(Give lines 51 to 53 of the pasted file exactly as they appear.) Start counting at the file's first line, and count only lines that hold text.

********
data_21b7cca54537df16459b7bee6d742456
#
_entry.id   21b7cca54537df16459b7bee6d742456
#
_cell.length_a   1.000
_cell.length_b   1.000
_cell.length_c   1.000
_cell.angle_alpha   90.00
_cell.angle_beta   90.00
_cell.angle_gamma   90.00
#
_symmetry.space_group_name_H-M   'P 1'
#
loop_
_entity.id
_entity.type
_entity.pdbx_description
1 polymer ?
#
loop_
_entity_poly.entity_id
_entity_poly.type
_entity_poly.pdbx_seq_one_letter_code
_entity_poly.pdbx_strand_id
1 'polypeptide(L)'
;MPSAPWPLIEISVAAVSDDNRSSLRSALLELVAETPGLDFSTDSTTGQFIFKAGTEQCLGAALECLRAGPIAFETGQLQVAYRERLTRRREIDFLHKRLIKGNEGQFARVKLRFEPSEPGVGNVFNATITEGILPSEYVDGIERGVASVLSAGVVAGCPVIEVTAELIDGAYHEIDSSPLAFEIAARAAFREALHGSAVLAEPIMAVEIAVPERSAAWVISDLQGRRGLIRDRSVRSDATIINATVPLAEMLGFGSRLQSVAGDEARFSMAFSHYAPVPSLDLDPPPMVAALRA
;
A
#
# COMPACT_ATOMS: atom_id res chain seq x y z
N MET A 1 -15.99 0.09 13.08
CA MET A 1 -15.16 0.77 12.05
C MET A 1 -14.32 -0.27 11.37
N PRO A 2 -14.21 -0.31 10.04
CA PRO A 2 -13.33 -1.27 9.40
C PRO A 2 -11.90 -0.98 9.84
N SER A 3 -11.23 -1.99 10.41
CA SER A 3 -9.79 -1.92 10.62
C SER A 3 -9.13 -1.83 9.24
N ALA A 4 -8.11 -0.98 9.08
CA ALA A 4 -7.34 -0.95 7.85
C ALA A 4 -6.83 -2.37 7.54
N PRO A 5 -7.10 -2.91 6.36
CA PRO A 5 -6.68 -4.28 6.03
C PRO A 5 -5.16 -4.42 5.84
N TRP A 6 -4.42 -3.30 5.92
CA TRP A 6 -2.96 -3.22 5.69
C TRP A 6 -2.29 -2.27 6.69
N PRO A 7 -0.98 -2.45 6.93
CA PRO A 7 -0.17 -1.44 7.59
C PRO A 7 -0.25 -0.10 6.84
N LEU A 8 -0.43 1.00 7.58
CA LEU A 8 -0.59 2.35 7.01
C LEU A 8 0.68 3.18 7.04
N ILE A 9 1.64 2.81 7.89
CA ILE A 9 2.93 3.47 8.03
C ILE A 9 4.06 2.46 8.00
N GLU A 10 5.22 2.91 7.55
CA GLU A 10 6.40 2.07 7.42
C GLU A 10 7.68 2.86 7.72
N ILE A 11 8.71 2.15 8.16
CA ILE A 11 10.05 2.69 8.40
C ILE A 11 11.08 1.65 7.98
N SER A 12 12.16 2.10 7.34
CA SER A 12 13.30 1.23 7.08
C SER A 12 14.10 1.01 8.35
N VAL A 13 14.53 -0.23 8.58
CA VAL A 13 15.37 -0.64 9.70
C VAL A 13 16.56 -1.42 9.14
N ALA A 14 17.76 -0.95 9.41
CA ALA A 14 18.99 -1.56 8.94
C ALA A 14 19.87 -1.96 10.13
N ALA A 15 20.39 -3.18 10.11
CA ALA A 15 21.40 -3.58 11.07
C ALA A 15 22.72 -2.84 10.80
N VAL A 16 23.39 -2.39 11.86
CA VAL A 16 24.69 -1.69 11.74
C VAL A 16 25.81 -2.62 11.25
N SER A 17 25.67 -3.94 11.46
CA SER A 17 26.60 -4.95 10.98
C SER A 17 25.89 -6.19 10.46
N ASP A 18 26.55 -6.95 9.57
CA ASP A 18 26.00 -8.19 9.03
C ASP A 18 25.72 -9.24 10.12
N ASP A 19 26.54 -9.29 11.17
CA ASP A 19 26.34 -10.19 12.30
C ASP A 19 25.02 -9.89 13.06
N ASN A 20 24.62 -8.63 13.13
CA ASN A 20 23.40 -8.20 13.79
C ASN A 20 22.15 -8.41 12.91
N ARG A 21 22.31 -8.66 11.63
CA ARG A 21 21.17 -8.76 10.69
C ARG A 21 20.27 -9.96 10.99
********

C PRO A 7 -0.25 -0.10 6.84
N LEU A 8 -0.43 1.00 7.58
CA LEU A 8 -0.59 2.35 7.01